When I got there, mother’s apartment was mostly empty. A dining room table, a wing chair, a particle board desk, a few lamps, a spatula, a cutting board, a corkscrew—stuff to be given away or discarded. Since father’s death a year and a half ago, mother lived there alone. The guest room where my wife and I have comfortably slept whenever we visited was now the staging area for bins of family photos and a stack of files left by my brothers for me, the clean-up man, to sort through.
First file, first document: “Certificate of Registry of Marriage,” March 7, 1953. Name of bride: Shirley Dorothy Scharf. Name of groom: William Austin Rosenblum. My biological father. The second document: “Interlocutory Judgment of Divorce,” September 20, 1954. Plaintiff, Shirley Rosenblum vs. Defendant William A. Rosenblum. That’s all I read that week.
“A summoning from within,” either from a text or one’s self, that’s an experience, writes Peter Cole in his poem “Vav,” that one may have when reading. I can’t say I felt summoned by the official documents. But I did feel drawn back. Drawn back to my beginning. The few facts—the maiden name of my biological paternal grandmother, the name of the rabbi who officiated at my mother’s first wedding, the name of the attorney who represented my mother in the divorce—gave more volume, more definition to all the unknown of those days.
That week, I was also drawn back to love, first love. For eight nights, I stayed with her, the woman who has lived within me since the night I moved the last box of books out of the apartment we briefly shared in Collingswood, New Jersey. Over three years in the mid-1970s, our relationship progressed. At first, we each lived in our parents’ homes. Then, with a few girlfriends she moved into a house in Haddonfield. Finally, we moved in together. With each move, our relationship deepened and at the same time grew more fraught. We loved. We fought. We hurt. We split. A few months later, I graduated from college and fled to Jerusalem. To recover from my loss, I needed to be as far from her as possible. Fled to, yes, but at the same time I was drawn, drawn back home—to Jerusalem, where I had never been before, not in this body, not in this lifetime, not even in my imagination.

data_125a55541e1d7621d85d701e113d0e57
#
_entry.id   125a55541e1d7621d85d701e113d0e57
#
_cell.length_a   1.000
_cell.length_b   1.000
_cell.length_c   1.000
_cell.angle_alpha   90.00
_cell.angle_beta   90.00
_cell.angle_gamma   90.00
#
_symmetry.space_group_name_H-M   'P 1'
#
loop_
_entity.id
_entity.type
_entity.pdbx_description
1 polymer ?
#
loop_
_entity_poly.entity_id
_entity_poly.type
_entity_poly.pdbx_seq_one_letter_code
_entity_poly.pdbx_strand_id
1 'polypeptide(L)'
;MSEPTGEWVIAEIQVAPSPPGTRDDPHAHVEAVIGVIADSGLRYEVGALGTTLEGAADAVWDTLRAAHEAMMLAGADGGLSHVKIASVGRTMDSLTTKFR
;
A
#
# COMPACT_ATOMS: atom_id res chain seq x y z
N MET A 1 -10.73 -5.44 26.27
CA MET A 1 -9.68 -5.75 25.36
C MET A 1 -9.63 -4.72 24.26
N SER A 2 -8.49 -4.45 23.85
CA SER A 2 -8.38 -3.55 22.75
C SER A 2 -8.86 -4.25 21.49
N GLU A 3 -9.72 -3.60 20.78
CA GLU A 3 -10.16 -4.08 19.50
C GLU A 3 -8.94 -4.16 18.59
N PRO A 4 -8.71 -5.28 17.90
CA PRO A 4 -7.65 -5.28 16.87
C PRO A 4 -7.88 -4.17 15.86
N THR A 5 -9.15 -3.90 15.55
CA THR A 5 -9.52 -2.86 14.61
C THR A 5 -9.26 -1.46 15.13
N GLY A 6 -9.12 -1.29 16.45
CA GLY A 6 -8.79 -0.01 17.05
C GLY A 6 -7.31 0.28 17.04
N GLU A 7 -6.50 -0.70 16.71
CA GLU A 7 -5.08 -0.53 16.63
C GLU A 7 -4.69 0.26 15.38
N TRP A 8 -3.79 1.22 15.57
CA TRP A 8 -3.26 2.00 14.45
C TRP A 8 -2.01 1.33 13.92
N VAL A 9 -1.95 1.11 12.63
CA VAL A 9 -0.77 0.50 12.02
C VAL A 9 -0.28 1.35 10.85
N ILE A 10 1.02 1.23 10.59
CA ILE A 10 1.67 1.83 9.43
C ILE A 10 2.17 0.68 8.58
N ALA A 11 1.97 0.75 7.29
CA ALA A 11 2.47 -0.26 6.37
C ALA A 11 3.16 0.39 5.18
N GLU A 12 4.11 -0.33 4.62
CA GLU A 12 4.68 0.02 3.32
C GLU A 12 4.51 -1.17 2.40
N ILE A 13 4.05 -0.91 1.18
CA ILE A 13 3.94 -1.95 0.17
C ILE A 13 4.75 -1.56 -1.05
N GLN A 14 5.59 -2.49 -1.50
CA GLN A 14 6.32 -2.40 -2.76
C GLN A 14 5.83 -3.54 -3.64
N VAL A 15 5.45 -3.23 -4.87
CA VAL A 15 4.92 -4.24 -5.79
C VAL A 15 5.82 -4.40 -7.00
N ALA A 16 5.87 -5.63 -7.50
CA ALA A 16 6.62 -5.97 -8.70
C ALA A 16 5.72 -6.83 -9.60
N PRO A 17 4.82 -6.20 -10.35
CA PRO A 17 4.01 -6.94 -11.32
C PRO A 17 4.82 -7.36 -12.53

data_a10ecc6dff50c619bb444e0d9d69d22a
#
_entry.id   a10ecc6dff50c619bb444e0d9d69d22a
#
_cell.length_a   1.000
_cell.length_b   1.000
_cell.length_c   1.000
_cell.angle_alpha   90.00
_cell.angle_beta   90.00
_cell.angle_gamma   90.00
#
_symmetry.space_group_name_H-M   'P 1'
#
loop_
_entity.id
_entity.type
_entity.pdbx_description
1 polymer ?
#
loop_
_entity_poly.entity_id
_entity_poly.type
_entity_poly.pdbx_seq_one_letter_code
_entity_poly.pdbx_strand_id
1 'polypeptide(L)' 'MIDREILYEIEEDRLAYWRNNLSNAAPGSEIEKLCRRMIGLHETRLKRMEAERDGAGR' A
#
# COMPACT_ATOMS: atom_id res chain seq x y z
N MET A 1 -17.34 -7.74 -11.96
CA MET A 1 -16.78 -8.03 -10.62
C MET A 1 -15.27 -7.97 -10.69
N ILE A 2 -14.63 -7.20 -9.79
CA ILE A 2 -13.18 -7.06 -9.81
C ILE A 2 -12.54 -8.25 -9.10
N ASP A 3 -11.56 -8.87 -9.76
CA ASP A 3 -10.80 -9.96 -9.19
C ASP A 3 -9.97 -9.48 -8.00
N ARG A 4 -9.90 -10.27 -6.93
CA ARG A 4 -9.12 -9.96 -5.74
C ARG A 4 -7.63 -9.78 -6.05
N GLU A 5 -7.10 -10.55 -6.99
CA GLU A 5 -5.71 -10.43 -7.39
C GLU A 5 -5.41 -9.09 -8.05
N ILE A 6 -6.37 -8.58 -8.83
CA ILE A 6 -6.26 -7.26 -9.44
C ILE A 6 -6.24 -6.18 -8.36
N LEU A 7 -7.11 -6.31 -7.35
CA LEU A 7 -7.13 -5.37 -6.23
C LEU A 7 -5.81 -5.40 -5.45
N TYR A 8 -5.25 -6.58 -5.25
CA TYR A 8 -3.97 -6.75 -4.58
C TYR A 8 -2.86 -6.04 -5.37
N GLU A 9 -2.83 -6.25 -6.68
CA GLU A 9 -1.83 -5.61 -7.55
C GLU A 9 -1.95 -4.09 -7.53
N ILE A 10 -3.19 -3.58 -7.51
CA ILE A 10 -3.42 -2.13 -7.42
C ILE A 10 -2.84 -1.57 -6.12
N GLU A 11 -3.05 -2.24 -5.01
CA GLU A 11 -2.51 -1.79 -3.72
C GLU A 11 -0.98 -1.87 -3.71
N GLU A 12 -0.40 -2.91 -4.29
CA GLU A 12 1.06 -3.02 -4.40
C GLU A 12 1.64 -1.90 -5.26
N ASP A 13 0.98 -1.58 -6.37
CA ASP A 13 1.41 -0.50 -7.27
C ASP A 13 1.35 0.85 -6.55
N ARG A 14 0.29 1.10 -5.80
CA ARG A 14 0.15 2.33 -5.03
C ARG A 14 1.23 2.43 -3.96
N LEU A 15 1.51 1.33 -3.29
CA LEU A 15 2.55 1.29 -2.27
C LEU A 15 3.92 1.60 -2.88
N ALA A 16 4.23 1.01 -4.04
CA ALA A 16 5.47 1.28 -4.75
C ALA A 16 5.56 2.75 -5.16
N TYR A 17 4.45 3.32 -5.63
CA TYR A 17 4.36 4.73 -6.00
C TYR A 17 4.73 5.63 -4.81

In my imagination, a vav lives in me. I visualize it, the sixth letter of the Hebrew alphabet, along the length of my spine. The other letters of the tetragrammaton, too: yud, the 10th letter, rising like the small flame of an eternal light from the crown of my head; hey, the fifth letter, its roof stretching across my shoulders and its walls protecting each side of my torso, and, following vav, the second hey, its upper line resting on my hips, and its two parallel lines running down the sides of my legs. Yud-Hey-Vav-Hey: created in the image of, I am. I embody the Name, the written name.
From Sefer Yetzirah, the Book of Creation, to the Zohar, the Book of Radiance, to Ben Shahn’s The Alphabet of Creation to Lawrence Kushner’s The Book of Letters, Jews have meditated on the letters of the Hebrew alphabet—their shapes, their names, their sounds, their numerical values—as yet another means of drawing close to Creation, if not the Creator. “For two thousand years before creating the world,” teaches the Zohar, “the blessed Holy One contemplated [the letters of the Hebrew alphabet] and played with them.” Eventually, the Divine formed words and with or through the words created the world.